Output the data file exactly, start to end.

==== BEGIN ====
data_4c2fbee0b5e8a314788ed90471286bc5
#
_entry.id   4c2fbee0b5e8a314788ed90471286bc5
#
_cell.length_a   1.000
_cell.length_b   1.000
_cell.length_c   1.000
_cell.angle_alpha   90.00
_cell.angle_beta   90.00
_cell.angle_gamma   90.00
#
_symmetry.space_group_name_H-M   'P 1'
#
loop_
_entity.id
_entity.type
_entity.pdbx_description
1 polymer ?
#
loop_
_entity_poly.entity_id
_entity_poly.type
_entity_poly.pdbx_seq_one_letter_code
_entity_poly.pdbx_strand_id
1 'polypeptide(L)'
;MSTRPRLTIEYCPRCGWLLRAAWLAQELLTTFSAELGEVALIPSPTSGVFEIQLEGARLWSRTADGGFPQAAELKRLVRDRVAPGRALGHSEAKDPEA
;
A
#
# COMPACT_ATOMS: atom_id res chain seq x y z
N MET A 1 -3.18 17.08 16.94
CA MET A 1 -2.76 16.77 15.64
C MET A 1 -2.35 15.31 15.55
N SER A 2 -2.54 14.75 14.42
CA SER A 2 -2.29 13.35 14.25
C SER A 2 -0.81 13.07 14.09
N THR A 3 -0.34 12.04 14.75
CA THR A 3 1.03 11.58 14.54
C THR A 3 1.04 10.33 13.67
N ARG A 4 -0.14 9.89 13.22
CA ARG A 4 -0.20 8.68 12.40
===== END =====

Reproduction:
data_4c2fbee0b5e8a314788ed90471286bc5
#
_entry.id   4c2fbee0b5e8a314788ed90471286bc5
#
_cell.length_a   1.000
_cell.length_b   1.000
_cell.length_c   1.000
_cell.angle_alpha   90.00
_cell.angle_beta   90.00
_cell.angle_gamma   90.00
#
_symmetry.space_group_name_H-M   'P 1'
#
loop_
_entity.id
_entity.type
_entity.pdbx_description
1 polymer ?
#
loop_
_entity_poly.entity_id
_entity_poly.type
_entity_poly.pdbx_seq_one_letter_code
_entity_poly.pdbx_strand_id
1 'polypeptide(L)'
;MSTRPRLTIEYCPRCGWLLRAAWLAQELLTTFSAELGEVALIPSPTSGVFEIQLEGARLWSRTADGGFPQAAELKRLVRDRVAPGRALGHSEAKDPEA
;
A
#
# COMPACT_ATOMS: atom_id res chain seq x y z
N MET A 1 -3.18 17.08 16.94
CA MET A 1 -2.76 16.77 15.64
C MET A 1 -2.35 15.31 15.55
N SER A 2 -2.54 14.75 14.42
CA SER A 2 -2.29 13.35 14.25
C SER A 2 -0.81 13.07 14.09
N THR A 3 -0.34 12.04 14.75
CA THR A 3 1.03 11.58 14.54
C THR A 3 1.04 10.33 13.67
N ARG A 4 -0.14 9.89 13.22
CA ARG A 4 -0.20 8.68 12.40